Some at the board meeting voiced frustration, saying that if the hospital could remain open until January, it might be saved by an influx of cash from Chevron’s Richmond refinery. T

The refinery has pledged about $15 million to the hospital – about $5 million for three years – as it revamps the refinery, but payments the payments do not begin until the work begins in January.

And, it is likely that when the hospital goes, the doctors’ offices that surround the hospital will go, too. And with the closure, about 700 employees, some of the highest paid jobs in area, will lose their jobs.

The hospital’s financial problems, which officials blame mostly on low reimbursement rates for Medi-Cal and Medicare patients, began in the 1990s. Those patients account for about 80 percent of the hospital’s total patients.

Another 20 percent are uninsured and commercial patients.

Doctor’s originally opened as Brookside Hospital in 1954.

When the hospital contracted with Tenet Health Systems in 1997, the agreement lasted just seven years before Tenet pulled out in 2004. Voters approved a $52-a-year parcel tax in 2004 and raised $5.6 million a year, but it wasn’t enough to stop the operating losses.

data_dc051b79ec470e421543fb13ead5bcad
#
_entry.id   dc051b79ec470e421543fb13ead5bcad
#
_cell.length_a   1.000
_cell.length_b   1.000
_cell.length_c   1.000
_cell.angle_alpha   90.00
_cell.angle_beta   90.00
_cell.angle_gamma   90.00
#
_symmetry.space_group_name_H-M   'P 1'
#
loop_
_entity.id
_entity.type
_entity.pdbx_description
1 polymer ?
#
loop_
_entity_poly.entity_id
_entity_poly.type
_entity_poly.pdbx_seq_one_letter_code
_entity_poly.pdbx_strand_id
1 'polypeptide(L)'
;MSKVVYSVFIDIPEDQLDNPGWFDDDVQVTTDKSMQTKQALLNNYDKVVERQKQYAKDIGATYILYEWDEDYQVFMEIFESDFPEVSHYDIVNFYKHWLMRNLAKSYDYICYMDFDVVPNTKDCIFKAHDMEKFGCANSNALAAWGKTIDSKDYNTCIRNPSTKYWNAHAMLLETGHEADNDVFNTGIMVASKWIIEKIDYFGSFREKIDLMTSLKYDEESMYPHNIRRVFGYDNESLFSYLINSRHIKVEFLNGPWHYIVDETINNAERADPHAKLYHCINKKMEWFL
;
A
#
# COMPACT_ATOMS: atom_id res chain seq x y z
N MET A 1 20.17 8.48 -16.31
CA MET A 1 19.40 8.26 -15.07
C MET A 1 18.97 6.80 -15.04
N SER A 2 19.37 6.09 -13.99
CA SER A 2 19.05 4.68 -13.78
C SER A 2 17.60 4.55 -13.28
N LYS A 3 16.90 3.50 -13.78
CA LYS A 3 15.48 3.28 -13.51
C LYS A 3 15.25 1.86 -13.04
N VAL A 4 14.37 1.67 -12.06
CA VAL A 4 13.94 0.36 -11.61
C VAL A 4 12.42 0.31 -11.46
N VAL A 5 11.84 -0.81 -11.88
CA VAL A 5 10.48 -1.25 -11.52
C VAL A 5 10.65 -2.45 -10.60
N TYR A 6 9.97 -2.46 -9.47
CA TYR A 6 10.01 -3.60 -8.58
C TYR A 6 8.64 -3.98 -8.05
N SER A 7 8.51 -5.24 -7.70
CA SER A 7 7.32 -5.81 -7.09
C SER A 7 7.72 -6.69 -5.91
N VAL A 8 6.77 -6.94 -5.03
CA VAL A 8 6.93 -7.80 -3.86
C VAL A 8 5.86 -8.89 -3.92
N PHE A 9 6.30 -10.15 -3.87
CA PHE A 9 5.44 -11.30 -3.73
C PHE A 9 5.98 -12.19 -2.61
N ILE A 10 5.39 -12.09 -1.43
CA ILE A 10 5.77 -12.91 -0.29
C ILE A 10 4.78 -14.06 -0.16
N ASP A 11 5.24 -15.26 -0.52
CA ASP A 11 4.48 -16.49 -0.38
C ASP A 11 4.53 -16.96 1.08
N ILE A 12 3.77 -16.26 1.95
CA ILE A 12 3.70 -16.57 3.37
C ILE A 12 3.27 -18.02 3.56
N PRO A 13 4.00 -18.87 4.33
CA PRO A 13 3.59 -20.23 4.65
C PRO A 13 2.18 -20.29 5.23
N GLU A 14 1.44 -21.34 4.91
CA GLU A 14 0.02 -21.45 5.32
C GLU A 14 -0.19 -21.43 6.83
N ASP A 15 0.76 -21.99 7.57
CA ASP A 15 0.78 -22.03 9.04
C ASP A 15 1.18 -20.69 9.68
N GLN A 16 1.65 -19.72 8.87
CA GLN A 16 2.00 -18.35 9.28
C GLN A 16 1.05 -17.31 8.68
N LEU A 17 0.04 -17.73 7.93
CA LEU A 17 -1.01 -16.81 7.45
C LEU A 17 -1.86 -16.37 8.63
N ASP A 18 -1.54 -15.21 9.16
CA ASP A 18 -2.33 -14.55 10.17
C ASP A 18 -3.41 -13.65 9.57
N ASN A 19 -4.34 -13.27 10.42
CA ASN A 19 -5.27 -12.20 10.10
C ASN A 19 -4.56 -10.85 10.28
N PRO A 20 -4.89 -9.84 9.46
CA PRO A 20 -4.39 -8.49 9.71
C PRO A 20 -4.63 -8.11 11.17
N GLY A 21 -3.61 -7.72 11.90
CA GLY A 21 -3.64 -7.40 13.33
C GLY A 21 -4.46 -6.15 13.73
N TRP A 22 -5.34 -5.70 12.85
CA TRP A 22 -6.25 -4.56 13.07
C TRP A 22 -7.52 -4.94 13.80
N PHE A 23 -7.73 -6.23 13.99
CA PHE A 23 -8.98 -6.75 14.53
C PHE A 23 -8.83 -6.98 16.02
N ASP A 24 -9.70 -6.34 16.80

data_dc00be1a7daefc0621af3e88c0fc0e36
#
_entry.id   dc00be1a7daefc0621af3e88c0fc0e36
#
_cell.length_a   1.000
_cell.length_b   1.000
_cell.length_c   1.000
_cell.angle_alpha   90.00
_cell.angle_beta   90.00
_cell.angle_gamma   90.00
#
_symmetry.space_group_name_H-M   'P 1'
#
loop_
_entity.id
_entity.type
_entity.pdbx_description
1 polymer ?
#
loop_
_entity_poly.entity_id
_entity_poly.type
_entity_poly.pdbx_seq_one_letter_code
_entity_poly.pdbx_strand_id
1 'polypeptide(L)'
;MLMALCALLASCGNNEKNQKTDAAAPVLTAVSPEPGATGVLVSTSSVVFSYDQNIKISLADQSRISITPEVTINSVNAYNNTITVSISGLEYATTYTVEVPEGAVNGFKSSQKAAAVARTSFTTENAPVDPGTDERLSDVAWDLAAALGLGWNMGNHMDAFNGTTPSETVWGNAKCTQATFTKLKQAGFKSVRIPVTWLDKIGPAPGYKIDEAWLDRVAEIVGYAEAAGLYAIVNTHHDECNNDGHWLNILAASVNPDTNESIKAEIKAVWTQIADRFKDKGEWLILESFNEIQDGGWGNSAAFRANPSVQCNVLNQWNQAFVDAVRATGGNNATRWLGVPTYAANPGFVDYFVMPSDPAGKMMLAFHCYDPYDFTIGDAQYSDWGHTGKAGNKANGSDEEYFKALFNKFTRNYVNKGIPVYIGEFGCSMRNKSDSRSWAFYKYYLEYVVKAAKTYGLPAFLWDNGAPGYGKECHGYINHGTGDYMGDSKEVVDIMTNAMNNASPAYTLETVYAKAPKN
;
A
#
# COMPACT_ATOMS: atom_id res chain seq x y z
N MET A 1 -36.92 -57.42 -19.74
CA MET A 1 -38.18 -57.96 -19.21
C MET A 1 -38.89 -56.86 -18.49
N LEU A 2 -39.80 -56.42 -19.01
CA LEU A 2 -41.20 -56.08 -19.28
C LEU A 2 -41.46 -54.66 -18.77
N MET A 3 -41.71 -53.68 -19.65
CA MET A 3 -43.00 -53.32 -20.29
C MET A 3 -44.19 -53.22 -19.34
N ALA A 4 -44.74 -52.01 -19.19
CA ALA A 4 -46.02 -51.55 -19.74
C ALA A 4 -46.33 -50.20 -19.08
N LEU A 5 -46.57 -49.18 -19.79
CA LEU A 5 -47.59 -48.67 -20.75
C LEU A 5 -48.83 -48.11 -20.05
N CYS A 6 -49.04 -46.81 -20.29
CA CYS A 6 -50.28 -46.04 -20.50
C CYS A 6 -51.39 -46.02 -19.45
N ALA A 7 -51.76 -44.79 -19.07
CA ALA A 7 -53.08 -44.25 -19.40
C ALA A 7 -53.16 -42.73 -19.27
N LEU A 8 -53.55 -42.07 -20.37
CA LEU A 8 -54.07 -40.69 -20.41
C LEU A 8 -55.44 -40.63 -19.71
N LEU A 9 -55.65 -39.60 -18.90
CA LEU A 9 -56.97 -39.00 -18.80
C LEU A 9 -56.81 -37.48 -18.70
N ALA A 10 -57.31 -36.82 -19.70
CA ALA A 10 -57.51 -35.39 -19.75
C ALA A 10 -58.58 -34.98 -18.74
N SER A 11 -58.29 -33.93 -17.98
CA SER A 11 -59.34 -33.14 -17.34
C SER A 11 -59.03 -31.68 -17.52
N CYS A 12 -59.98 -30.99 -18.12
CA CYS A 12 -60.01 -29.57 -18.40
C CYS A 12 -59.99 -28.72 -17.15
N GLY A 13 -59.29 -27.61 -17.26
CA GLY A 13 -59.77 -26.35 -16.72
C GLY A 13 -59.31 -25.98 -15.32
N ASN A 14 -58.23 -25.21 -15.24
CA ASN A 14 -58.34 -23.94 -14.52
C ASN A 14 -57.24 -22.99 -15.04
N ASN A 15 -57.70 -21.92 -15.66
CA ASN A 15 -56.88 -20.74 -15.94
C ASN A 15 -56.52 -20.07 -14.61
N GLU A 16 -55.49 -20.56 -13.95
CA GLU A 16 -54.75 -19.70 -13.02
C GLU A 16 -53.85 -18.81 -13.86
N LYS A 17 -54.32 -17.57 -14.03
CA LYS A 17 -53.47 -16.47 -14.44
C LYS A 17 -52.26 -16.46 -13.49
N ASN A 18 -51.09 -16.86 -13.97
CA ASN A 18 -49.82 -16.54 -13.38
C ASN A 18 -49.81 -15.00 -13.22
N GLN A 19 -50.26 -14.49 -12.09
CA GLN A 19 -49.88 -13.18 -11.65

Then in 2006, the district filed for bankruptcy protection. When the hospital emerged from bankruptcy, its managers tried other ways to save the hospital to no avail.

The state and even other health care companies provided cash and received funds from the advance payments of the parcel tax. Even a second parcel tax in 2011, which raised about $5.1 million a year, didn’t help.

The hospital still fell into an $18 million a year deficit.

Courtesy of the Post News Group, April 5, 2015 (postnewsgroup.com)